This aspect of the present invention provides the advantages described below.

(1) The process for uninstalling coils is no longer necessary, and coils can be installed to a stator in succession. Moreover, it is no longer necessary to make different types of coils and to strictly observe an installing order. This leads to reduced time for installing coils to a stator, permitting lower cost of motors. In addition, it is possible to accomplish automated installation of coils having a lap winding structure, which has been difficult to accomplish in the past.

(2) Since the process for uninstalling coils is no longer necessary, the possibility of damage to the coating of coils attributable to uninstalling and reinstalling the coils can be reduced, resulting in a dramatically higher yield.

(3) A stator having semi-closed slots can be employed. This makes it possible to control the reduction in the magnetic flux at the inlets of slots, leading to higher efficiency of the motor. Moreover, it is possible to prevent coils from coming off slots during installation, permitting higher efficiency and quality of the installation work.

A second embodiment in accordance with the present invention will now be described in conjunction with the accompanying drawings.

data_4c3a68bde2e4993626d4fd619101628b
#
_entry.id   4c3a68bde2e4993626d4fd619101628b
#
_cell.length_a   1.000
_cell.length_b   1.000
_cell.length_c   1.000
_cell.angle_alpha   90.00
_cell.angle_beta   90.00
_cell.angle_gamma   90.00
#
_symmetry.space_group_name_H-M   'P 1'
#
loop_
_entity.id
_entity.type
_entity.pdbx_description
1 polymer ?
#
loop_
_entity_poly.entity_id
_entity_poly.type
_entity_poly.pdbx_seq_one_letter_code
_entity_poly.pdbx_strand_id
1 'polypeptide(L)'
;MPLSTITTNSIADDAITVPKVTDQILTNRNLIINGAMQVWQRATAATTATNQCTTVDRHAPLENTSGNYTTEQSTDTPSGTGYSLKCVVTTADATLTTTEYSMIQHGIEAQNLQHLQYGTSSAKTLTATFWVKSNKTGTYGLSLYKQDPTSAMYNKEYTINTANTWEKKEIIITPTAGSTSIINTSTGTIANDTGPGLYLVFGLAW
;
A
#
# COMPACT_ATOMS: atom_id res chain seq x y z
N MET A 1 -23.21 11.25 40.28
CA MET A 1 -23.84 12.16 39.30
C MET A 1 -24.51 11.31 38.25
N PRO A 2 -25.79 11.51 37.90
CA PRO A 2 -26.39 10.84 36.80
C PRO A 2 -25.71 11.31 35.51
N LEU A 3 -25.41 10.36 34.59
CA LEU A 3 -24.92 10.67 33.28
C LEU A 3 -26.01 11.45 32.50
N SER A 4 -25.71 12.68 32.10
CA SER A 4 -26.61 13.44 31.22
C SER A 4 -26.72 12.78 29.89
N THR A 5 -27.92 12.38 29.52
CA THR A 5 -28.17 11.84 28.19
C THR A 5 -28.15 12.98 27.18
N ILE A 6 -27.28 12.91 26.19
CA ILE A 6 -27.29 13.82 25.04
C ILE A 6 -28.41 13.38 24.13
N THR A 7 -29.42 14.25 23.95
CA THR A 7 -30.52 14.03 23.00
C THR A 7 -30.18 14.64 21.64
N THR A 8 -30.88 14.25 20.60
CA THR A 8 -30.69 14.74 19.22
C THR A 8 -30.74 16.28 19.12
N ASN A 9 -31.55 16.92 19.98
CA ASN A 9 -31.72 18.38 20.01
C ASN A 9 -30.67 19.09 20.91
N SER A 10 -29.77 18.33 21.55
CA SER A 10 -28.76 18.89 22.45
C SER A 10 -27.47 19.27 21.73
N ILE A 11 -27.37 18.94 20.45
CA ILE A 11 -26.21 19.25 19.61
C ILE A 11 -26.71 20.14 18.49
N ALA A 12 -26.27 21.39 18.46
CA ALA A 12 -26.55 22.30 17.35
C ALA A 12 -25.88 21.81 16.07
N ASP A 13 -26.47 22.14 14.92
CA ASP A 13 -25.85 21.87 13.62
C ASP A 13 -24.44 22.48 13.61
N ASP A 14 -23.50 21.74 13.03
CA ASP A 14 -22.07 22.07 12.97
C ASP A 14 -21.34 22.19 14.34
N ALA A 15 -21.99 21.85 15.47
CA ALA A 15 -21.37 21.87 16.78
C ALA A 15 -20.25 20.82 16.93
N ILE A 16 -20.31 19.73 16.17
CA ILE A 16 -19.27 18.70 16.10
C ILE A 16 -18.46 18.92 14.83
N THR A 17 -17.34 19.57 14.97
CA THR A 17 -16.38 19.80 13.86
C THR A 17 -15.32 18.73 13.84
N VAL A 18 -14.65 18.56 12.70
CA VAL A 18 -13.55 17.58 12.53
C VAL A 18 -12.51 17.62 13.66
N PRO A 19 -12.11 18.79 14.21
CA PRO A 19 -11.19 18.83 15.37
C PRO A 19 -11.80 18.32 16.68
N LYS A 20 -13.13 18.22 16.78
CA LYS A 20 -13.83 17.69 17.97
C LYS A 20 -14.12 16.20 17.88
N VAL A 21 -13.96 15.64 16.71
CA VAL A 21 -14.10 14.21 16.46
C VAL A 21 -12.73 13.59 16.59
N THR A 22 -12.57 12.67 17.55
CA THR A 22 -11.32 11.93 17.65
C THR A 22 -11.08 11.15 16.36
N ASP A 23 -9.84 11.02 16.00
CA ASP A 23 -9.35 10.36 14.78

A motor is constructed by a stator and a rotor. The stator is made by three-dimensionally inserting a plurality of coils in the slots of an iron core or the like.

Another embodiment of the invention will be described, in which a plurality of coils are three-dimensionally arranged and combined on an iron core or the like in stator coils composed of coils of multiple phases employed in a motor such as an induction motor or a synchronous motor.

FIG. 14 shows a stator composed of three-phase concentric winding in an AC induction motor in accordance with the invention. The embodiment shown in FIG. 14 has eight each of U coils 102 a, V coils 102 b, and W coils 102 c. FIG. 15A, FIG. 15B, and FIG. 15C respectively illustrate the section shapes of the coils at the lines A—A, B—B, and C—C shown in FIG. 14. In the section A—A shown in FIG. 14, the V coil 102 b and the W coil 102 c are omitted. Likewise, in the section B—B shown in FIG. 14, the W coil 102 c is omitted. The portions of the coils, shown in FIG. 15, which extend beyond a core 101 are called “coil ends.” FIG. 16 is a perspective view of a motor which is primarily comprised of a stator 101, a rotor 142, and a motor frame 140 which have been assembled into the motor. FIG. 17 is a perspective view showing a state where three U coils 102 a have been installed; these are the first three ones to be inserted among the coils 102 a, 102 b, and 102 c of three phases. FIG. 18A and FIG. 18B are enlarged views showing the sections of the slots of the stator in which the coils have been installed.